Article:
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Kilns: Theory and Practice

by Frank Colson


In order to achieve the desired firing result, a potter must have some understanding of the basic types of fuel kilns. With gas kilns, the effect desired is usually accomplished by means of a so-called "reduction firing" rather than oxidizing a kiln during the firing cycle - the norm with electric kilns. The term "reduction firing" is commonly used in contemporary pottery shop talk, and very simply implies that the oxygen in the atmosphere of a kiln is reduced, thus starving the flame of its natural fuel. Since there is little oxygen within the kiln on which the flame can feed, it goes after particles of minerals and chemicals within the clay and glazes of the pottery. The result is that the iron impurities in the clay body come to the surface and "bleed" on the face of the glaze. Iron glazes turn to green (celadon), while copper-based glazes turn red (reduction red, or "oxblood") ; the general effect of the pottery is much different than that obtained with oxidation firing in electric kilns.  Some exceptions are when organic materials are placed into an electric kiln to burn depriving the space of oxygen to create a reduction atomosphere.  This, of course, is very hard on the heating elements!


Since reduction firing requires what most industrial gas servicemen refer to as a "dirty" flame, it is easy to understand why this firing method is more of an art than a set of procedures. Each kiln has its own distinctive firing characteristics. Furthermore, each potter must discover his/her particular kiln's traits and learn to work with them in order to have successful firings. Success cannot be achieved with one firing alone; ten firings of the same kiln may only begin to bring the consistent control that the potter desires.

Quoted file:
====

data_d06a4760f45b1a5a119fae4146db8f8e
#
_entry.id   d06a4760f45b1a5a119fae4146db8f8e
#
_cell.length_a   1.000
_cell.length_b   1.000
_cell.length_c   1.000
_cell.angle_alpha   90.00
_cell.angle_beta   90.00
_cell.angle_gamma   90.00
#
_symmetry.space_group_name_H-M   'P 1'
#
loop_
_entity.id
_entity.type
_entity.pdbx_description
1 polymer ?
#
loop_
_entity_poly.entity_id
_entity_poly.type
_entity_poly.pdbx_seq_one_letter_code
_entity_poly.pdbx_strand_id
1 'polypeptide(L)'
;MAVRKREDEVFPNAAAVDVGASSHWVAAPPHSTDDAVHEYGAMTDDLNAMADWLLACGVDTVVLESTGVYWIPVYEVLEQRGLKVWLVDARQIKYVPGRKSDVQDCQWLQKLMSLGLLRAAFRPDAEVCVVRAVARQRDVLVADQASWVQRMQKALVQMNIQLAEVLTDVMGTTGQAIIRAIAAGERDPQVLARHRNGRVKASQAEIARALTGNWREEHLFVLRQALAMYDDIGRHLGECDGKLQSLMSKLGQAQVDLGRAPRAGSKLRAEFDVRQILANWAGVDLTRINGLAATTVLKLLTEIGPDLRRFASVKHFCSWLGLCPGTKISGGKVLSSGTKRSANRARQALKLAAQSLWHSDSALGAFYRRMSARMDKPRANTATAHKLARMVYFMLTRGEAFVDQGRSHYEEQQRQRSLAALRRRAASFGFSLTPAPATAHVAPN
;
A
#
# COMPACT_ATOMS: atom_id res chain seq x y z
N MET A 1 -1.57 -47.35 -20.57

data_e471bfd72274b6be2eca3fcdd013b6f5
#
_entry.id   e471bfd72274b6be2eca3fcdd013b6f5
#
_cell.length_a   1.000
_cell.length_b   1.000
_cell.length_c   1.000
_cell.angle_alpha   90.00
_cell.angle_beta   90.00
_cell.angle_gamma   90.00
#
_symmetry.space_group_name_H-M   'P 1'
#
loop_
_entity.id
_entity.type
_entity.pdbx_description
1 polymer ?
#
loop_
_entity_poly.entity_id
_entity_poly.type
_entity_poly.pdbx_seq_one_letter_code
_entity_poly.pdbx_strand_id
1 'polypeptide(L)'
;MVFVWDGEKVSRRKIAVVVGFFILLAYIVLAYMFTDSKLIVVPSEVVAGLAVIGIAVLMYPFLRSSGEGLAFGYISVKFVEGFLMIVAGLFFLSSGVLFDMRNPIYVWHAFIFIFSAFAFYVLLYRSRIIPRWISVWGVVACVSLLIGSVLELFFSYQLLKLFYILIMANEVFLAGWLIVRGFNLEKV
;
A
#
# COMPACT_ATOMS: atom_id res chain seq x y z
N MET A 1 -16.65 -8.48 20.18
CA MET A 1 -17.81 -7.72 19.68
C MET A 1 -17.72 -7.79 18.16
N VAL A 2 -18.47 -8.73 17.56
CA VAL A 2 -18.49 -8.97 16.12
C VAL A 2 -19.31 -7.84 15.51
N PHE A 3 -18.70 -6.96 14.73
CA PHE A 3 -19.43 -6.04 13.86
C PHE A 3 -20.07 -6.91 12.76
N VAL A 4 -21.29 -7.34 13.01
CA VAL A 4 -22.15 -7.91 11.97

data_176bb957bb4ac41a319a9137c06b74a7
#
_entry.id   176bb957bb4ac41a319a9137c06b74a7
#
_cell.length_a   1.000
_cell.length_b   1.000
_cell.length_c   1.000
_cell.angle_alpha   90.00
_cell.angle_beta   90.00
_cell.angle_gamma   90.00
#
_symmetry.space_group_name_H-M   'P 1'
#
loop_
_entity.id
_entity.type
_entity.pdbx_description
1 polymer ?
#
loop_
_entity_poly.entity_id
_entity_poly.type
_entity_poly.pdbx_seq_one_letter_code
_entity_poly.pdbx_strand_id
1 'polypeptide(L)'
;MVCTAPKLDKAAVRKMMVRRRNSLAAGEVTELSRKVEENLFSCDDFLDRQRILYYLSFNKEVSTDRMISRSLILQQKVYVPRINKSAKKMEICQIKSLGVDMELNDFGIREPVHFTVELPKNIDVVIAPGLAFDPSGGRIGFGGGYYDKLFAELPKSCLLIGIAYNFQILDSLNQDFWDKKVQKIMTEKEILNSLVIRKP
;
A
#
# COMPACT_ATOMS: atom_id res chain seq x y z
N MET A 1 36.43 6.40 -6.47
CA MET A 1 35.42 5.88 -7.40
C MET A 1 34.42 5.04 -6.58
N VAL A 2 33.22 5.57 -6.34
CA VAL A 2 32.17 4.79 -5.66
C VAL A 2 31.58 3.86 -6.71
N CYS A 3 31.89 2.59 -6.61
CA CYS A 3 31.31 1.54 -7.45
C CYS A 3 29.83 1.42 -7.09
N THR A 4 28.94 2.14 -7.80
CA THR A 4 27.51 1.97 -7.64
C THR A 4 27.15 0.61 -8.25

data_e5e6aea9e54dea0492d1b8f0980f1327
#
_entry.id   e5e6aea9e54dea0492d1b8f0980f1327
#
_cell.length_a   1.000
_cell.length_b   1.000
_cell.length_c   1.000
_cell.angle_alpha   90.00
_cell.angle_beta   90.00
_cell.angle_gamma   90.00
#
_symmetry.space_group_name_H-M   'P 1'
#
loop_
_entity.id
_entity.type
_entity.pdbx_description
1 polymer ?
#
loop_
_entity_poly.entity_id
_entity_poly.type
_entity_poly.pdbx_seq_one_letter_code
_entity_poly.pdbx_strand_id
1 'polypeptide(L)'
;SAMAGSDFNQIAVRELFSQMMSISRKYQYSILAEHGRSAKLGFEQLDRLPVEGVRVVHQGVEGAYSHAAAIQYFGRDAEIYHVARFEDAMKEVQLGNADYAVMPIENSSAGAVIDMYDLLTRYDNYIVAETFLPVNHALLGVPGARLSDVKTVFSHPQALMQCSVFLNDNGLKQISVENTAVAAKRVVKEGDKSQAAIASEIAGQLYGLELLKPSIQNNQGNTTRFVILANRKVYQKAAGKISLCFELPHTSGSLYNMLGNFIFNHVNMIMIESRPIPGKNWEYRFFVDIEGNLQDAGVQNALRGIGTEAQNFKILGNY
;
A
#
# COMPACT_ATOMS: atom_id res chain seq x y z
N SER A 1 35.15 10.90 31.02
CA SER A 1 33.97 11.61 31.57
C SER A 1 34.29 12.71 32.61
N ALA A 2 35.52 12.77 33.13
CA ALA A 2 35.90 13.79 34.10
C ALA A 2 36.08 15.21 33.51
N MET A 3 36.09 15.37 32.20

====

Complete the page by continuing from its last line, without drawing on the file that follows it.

Most kilns come under two general categories - updraft and downdraft - and each type has its own set of advantages and disadvantages for reduction firing. Almost all fuel-fired kilns built today are designed so as to allow ample flame circulation within and around the stacking chamber. But this was not the case some years ago when "flashing", which occurs due to a flame lick, was not considered an aesthetic attribute on a pot. Because of this, kilns were built with complete baffle chambers around the entire stacking area so as to prevent flames from even remotely approaching  the ware. In some cases, kiln designs provided for each burner flame to pass through a ceramic tube in the kiln, from bottom to top. These kilns were referred to as "muffle kilns", since they muffled the flame and used the heat that radiated through the ceramic tubes to reach the needed temperature. The atmosphere of these kilns was clear and clean, and oxidation firing the only condition. However, with fuel kilns which are not muffled, freer flame circulation within the stack area allows more direct heat penetration from the flame, and consequently less fuel is required, resulting in savings to the potter. Direct flame exposure also changes the effect of the glazes, creating warm, pleasant differences rarely available with a muffle kiln.  


In the last decade, wood Has become more and more a kiln heating fuel.  Not so much for the purpose of reaching glaze temperatures, but to induce mood ash into the kiln chamber which creates effects onto pots which would otherwise be unobtainable.


Other kinds of heat producing materials; coal, fuel oil, deep fry oils, ect. can and have been used fro kiln firing.  their availability is some what restrictive  or require custom built rigging or fireboxes.  (The kiln heat generating area).


With today's environmental thinking to eliminate polluting conditions, clean fuels such as methane and grain alcohol are certainly options to consider seriously for kiln firing fuels.



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